Copyright ©1989 by Carl Sagan
As I got off the plane, he was waiting for me, holding up a sign with my name on it. I was on my way to a conference of scientists and television broadcasters, and the organizers had kindly sent a driver.
As we settled into the car for the long drive, he told me he was glad I was “that science guy”—he had so many questions to ask about science. Would I mind? And so we got to talking. But not about science. He wanted to discuss UFOs, “channeling” (a way to hear what’s on the minds of dead people—not much it turns out), crystals, astrology. . . . He introduced each subject with real enthusiasm, and each time I had to disappoint him: “The evidence is crummy,” I kept saying. “There’s a much simpler explanation.” As we drove on through the rain, I could see him getting glummer. I was attacking not just pseudoscience but also a facet of his inner life.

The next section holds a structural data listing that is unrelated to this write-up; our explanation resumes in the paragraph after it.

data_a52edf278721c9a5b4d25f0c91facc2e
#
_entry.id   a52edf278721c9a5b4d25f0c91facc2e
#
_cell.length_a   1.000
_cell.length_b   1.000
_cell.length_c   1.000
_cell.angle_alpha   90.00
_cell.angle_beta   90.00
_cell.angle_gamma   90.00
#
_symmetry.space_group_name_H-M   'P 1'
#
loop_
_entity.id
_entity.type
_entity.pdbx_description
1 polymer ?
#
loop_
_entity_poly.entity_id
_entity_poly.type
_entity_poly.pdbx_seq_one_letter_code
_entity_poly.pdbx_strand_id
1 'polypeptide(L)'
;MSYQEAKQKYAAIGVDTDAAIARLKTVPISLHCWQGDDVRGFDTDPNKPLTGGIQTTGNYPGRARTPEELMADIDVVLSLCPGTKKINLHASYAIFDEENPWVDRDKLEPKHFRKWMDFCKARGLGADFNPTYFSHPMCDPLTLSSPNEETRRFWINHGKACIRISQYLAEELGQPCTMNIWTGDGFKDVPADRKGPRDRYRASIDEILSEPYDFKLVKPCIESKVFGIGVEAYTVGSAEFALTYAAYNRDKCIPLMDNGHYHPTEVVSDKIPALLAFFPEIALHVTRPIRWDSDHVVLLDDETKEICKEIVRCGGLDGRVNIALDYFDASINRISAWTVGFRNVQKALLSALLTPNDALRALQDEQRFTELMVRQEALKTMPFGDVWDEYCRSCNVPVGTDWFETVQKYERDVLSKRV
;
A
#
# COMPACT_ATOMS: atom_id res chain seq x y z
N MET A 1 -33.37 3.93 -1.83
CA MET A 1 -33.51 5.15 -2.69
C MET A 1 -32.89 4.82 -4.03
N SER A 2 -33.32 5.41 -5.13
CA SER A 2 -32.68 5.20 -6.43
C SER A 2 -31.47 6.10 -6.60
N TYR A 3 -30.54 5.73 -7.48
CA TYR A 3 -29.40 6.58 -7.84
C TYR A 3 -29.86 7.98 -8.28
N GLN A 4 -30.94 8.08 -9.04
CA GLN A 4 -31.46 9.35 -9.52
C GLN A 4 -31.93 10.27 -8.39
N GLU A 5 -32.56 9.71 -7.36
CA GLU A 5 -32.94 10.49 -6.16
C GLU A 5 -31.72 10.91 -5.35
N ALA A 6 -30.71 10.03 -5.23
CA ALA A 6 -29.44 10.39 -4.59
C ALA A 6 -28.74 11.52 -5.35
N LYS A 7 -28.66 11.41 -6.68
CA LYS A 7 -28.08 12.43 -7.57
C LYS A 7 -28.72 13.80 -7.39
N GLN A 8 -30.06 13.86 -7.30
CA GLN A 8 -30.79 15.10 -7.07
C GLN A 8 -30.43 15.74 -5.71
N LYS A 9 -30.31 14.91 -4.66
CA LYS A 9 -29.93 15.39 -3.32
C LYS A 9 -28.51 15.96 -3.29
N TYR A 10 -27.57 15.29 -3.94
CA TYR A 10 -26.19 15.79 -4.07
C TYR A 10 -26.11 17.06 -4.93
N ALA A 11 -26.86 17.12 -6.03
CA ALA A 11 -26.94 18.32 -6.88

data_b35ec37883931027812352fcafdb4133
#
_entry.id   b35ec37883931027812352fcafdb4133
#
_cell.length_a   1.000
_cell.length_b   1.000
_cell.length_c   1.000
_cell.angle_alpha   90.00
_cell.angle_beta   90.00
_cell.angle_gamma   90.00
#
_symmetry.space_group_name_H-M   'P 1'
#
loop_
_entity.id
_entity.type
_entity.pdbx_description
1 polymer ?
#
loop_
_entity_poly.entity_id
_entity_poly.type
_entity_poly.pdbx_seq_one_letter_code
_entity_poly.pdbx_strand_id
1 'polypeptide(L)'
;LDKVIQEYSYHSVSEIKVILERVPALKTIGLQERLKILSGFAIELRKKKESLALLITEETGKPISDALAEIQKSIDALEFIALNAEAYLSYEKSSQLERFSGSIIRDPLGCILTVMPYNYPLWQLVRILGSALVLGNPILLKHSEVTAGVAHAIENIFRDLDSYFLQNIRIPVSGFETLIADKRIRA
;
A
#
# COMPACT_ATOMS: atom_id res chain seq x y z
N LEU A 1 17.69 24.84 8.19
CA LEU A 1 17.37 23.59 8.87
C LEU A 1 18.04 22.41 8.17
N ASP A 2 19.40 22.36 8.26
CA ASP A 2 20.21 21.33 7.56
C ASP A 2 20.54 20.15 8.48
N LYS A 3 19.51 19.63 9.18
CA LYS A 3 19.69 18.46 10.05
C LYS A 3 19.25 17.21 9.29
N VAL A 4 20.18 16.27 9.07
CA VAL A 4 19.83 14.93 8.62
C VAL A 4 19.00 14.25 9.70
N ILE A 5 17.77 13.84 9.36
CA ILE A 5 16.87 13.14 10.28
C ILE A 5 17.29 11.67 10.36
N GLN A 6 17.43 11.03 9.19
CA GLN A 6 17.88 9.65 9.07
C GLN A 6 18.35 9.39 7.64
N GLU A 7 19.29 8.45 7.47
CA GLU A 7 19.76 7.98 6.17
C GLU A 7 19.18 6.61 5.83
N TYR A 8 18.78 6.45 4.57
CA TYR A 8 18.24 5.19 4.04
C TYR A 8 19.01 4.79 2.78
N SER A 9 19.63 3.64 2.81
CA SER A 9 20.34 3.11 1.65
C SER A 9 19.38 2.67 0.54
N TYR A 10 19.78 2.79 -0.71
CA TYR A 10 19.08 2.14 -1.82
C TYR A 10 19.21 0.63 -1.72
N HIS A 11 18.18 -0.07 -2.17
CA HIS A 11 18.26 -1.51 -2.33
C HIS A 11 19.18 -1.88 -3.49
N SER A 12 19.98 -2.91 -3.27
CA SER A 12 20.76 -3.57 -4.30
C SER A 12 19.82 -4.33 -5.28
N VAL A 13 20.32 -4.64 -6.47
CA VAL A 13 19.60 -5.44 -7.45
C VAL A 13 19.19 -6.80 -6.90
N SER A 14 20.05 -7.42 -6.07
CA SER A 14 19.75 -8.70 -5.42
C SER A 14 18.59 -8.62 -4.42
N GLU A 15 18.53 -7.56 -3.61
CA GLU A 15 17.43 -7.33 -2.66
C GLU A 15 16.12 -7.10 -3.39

And yet there is so much in real science that’s equally exciting, more mysterious, a greater intellectual challenge—as well as being a lot closer to the truth.